Cumulative trauma by the overuse of disinfectants will result in many General Liability & Workers’ Comp. claims. There is a better way.©
“It is a violation of Federal Law to use this product in a manner inconsistent with its labeling. Read the entire label before using the product. Pre-Clean surfaces prior to use To Disinfect: Surfaces must remain wet for 3 Minutes then allowed to air dry”
These are the words on the back of a can of the number one brand of disinfectant and sanitizer (there is a difference). Who actually does this?
Many chemicals can, when properly used, significantly contribute to the improvement of our quality of life, health, and well-being. But other chemicals are highly hazardous and can negatively affect our health and environment when improperly managed. The same chemicals you rely on to keep your employees, customers, and facilities safe, could also be causing long term irreparable harm.
It is often the dose and exposure to these chemicals that determine its impact on our health and environment. The type of exposure and the duration of exposure are both critical elements to consider.
Type of antimicrobial that (according to EPA specifications) kills or irreversibly inactivates at least 99.9 percent of all bacteria, fungi, and viruses (called microbials, micro biologicals, microorganisms) present on a surface. Most sanitizers are based on toxic chemicals such as chlorine, iodine, phenol, or quaternary ammonium compounds, and which (unlike some antiseptics) may never be taken internally.
Type of antimicrobial that kills (or irreversibly inactivates) all bacteria, fungi, and viruses (called microbials, micro biologicals, or microorganisms), but not necessarily their spores (reproductive bodies). Examples are high concentration of oxidants such as bleach, chlorine, hydrogen peroxide; or biocides such as chlroxylenole (‘Dettol’), cresol, hexachlorophane, phenol; or physical agents such as high temperature, steam, ultraviolet rays. Disinfectants also kill innocuous or helpful microorganisms, most are poisons and (unlike some antibiotics or antiseptics) may never be taken internally.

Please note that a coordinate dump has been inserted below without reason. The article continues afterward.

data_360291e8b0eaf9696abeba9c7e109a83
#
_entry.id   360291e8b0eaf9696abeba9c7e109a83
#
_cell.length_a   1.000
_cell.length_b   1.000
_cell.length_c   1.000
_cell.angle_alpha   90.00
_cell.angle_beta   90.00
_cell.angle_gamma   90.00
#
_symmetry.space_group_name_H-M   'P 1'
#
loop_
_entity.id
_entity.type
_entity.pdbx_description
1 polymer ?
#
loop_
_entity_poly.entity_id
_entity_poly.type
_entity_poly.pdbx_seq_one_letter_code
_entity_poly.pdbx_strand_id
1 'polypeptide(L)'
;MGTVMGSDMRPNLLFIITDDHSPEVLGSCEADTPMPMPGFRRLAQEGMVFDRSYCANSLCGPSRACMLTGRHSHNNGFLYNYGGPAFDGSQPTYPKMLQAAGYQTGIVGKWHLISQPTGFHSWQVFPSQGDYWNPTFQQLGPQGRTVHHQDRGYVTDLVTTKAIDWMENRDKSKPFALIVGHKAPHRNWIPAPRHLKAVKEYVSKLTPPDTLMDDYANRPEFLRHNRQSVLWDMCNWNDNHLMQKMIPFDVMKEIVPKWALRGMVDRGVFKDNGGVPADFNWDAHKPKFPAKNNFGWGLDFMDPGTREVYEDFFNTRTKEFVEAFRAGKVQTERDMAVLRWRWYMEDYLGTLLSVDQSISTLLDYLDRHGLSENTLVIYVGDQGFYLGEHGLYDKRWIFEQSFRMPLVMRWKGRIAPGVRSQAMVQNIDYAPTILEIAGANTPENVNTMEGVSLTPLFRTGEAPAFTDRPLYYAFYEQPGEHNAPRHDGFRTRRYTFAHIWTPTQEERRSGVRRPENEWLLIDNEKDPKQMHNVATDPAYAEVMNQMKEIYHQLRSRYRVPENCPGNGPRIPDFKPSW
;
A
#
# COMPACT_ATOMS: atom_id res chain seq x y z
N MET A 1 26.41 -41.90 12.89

When most people utilize these cleaning agents:
- They do not understand how to use them with efficacy
- They do not read the directions
- They do not know the tolerances they have for these chemicals.
- They do not know that these chemicals can cause all kinds of maladies.
OSHA 3512 Protecting Workers Who Use Cleaning Chemicals:
Chemicals in some cleaning products can be irritating to the skin or can cause rashes. Cleaning products that contain corrosive chemicals can cause severe burns if splashed on the skin or in the eyes. Mists, vapors and/or gases from cleaning chemicals can irritate the eyes, nose, throat and lungs. Symptoms may include burning eyes, sore throat, coughing, trouble breathing and wheezing. Chemicals in some cleaning products can cause asthma or trigger asthma attacks. Some cleaning products contain hazardous chemicals that can enter the body through skin contact or from breathing gases into the lungs. Mixing cleaning products that contain bleach and ammonia can cause severe lung damage or death.
Everyday Chemicals Created Toxic Fumes That Killed Buffalo Wild Wings Manager
These cases will definitely continue due to the sheer scale of use of these cleaning products. The Pandemic cleaning rates are up over 12 times over usages this time last year. This equates to the use rate of disinfecting products of one 2019 year in ONE month in the “New Normal” of 2020/2021.
How will this affect the employees, patrons and vendors of all of these business establishments?
- Premises Liabilities will expand due to the types of exposure and the duration of exposure. There is no end in sight.